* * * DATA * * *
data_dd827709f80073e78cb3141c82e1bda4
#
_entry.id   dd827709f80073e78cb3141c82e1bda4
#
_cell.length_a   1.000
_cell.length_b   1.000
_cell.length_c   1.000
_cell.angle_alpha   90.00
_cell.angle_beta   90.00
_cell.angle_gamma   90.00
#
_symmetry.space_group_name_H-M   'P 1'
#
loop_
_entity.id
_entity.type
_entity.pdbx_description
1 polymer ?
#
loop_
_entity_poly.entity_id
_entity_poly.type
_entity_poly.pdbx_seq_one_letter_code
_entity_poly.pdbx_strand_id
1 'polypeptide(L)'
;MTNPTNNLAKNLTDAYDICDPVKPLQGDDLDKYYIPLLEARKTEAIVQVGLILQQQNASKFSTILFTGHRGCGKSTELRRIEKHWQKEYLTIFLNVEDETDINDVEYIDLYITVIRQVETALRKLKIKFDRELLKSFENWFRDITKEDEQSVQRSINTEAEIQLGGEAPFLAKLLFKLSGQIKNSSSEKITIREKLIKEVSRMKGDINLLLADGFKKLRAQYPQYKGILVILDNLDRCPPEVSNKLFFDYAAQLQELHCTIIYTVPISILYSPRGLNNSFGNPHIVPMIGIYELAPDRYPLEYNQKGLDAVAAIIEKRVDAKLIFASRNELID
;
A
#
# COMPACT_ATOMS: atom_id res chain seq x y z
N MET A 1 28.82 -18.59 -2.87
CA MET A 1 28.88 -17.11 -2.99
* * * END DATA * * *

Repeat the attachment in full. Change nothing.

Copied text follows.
data_dd827709f80073e78cb3141c82e1bda4
#
_entry.id   dd827709f80073e78cb3141c82e1bda4
#
_cell.length_a   1.000
_cell.length_b   1.000
_cell.length_c   1.000
_cell.angle_alpha   90.00
_cell.angle_beta   90.00
_cell.angle_gamma   90.00
#
_symmetry.space_group_name_H-M   'P 1'
#
loop_
_entity.id
_entity.type
_entity.pdbx_description
1 polymer ?
#
loop_
_entity_poly.entity_id
_entity_poly.type
_entity_poly.pdbx_seq_one_letter_code
_entity_poly.pdbx_strand_id
1 'polypeptide(L)'
;MTNPTNNLAKNLTDAYDICDPVKPLQGDDLDKYYIPLLEARKTEAIVQVGLILQQQNASKFSTILFTGHRGCGKSTELRRIEKHWQKEYLTIFLNVEDETDINDVEYIDLYITVIRQVETALRKLKIKFDRELLKSFENWFRDITKEDEQSVQRSINTEAEIQLGGEAPFLAKLLFKLSGQIKNSSSEKITIREKLIKEVSRMKGDINLLLADGFKKLRAQYPQYKGILVILDNLDRCPPEVSNKLFFDYAAQLQELHCTIIYTVPISILYSPRGLNNSFGNPHIVPMIGIYELAPDRYPLEYNQKGLDAVAAIIEKRVDAKLIFASRNELID
;
A
#
# COMPACT_ATOMS: atom_id res chain seq x y z
N MET A 1 28.82 -18.59 -2.87
CA MET A 1 28.88 -17.11 -2.99